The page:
Why use 1/8" bits with 1/8" collet

I’ve had this question for awhile, and now since im out to replace my first set of bits I was wonder why should I use different size collets when I could mostly keep in my 1/4" collet and just buy 1/8" bits or smaller with a 1/4" shank. I know the 1/8" shanks are a little cheaper but is that it, is there anyother pros and cons?

I prefer my 1/8 bits with the 1/4 shank. It makes my life a little easier.

The drawback for me, at least, is that I keep dropping them, and they break. UGG. The 1/8 bit shears right off the 1/4 shank. So far, I have lost 2 bits to my clumsiness.


I agree with @SDGuy. I hate changing collets even though it is quite easy. If replacing your bits just get 1/8" bit with a 1/4" shank. I bought a 1/8" down cut bit from Grizzly that I use a lot.

I also have a groovee jenny 60 degree down cut bit but they make other bits that are equally as good.

Carbide3d bit are good and competitive but there are a lot of other bits out there to explore. What I do not recommend for a Shapeoko are the compression bits. For a compression bit to work properly you must make a full depth cut for it to work properly. Most Shapeoko machines do not have the power to take full depth cuts. People here on the forum have tried them but have been disappointed with them.

Depending on the age of your collet C3D sells Makita/C3d precision collets and you should have a spare on hand. I like the elairecorp collets.

They make both SAE and metric collets so you can extend your bit usage if you want to use metric bits.

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There are compression bits that can work with Shapeoko-class machines, they have a very short upcut region so that a ‘normal’ DOC still cuts as compression. Even though a thicker cut requires multiple passes, you still get the benefits of a compression bit - clean surfaces both top and bottom.

The ‘Jenny’ bit is such a bit, I have had good success with it in both hardwoods and softwoods. A DOC of 0.110 (or more) will cut as a compression.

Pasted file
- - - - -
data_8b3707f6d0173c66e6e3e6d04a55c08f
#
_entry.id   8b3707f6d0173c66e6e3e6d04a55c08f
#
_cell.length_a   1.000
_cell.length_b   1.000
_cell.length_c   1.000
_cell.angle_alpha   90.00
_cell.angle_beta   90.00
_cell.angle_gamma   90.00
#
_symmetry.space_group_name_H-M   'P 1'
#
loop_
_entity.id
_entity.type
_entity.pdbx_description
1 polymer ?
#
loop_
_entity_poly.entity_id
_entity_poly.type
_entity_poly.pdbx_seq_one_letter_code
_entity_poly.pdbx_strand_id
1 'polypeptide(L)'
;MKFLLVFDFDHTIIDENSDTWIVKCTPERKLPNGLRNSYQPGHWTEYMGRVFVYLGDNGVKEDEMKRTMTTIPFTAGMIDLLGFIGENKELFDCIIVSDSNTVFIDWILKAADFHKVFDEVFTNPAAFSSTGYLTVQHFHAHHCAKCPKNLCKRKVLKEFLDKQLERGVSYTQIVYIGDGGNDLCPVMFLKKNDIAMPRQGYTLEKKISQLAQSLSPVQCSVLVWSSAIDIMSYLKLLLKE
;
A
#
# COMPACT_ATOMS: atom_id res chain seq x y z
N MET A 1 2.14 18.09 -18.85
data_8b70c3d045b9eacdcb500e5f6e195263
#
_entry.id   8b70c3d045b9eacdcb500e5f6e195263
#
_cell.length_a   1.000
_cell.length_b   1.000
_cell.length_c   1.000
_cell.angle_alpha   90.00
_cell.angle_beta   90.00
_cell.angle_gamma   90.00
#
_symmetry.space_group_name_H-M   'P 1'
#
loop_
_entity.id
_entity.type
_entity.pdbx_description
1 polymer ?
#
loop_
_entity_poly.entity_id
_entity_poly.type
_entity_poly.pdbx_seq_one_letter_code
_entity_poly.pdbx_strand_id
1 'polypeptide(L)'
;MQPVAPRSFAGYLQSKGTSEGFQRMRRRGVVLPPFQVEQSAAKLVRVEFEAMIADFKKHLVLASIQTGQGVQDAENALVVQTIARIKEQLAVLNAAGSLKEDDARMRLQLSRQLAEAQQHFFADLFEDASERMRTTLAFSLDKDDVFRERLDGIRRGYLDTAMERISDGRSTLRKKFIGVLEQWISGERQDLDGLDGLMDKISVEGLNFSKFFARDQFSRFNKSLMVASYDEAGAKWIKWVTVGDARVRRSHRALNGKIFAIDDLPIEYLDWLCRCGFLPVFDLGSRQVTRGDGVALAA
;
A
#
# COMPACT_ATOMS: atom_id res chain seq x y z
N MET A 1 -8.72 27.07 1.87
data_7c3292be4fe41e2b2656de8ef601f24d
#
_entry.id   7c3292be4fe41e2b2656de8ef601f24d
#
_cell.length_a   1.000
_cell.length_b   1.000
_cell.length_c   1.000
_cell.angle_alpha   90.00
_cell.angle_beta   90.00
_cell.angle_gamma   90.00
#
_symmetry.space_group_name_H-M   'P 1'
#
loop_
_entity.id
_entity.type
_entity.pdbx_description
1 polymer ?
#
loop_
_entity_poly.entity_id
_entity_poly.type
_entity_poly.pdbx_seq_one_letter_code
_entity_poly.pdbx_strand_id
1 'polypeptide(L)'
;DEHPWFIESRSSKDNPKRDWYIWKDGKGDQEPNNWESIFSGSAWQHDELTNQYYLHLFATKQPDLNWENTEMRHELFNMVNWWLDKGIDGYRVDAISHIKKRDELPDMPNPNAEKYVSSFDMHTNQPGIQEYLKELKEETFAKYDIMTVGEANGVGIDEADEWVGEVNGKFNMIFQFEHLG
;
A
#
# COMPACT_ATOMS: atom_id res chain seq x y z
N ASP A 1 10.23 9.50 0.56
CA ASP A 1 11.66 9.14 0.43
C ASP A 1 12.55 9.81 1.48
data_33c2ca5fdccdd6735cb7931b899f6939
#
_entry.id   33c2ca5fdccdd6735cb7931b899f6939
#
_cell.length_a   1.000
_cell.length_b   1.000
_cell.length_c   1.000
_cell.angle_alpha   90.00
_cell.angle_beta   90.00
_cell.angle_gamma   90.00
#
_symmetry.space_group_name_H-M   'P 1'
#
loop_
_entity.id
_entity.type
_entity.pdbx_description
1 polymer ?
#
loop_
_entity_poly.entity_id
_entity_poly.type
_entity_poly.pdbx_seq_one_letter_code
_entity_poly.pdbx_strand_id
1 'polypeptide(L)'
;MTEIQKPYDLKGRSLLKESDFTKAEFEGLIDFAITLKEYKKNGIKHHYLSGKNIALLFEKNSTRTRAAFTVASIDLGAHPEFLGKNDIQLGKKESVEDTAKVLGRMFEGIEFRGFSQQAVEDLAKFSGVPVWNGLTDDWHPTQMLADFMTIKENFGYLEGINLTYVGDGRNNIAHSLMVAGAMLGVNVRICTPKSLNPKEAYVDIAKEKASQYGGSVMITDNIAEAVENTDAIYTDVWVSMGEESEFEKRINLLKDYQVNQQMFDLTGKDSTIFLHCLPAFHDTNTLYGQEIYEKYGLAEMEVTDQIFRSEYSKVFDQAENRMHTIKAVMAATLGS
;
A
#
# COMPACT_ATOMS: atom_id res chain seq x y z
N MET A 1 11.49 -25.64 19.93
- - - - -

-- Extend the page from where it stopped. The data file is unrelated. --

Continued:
For the compression bits, is that because the stepper motors don’t have the torque, or because their router doesn’t? Im working with a 2.2kw 80mm spindle from Pwncnc on a S5. I am still new where i don’t fully understand feeds and speeds enough to make deep cuts. But i can tell my spindle never has any issue, so i feel i could push it harder but im still afraid of breaking something so im sure my cut times are longer than they should be

One thing to consider is that if you have a 1/8" shank bit, you can go deeper then the usual 1/2" cut height if needed. Usually not able to do this with a 1/4" shank bit


You should buy some cheap bits and test what speeds you can achieve. I’m on the 1.2kw spindle and cut 200 IPM and 100% diameter DOC with a 1/8th. A little slower with a 1/4 bit.

Wow im going extremely slow, i dont think I’ve gone above 60. But thats because im usually cutting smaller things and im worried about my motors constantly slamming to a sudden stop to move in a different direction. Is that something to worry about our does the machine now its limits and will slow down before the motors reverse.

I’m pretty sure it’s programed into GRBL. So the stops do decelerate before coming to a stop. Movements are not instant they speed up and slow down based on the acceleration profile.

I changed my acceleration parameters by half. I found it helped a little to get better surface finishes.

I am sure running 200IPM is harder on the machine than 60, but I’m not sure how much harder. I suspect the machine can handle the speeds well.

If you do run into issues when testing you speed numbers, make sure to tighten the couplers. That was the first issue I had when testing speeds. The machine came with screws that were not tight at all.

There’s not a single mention in this whole thread about what “machine” any of you are using. Feeds and speeds are “machine” dependent especially when one is looking for maximums.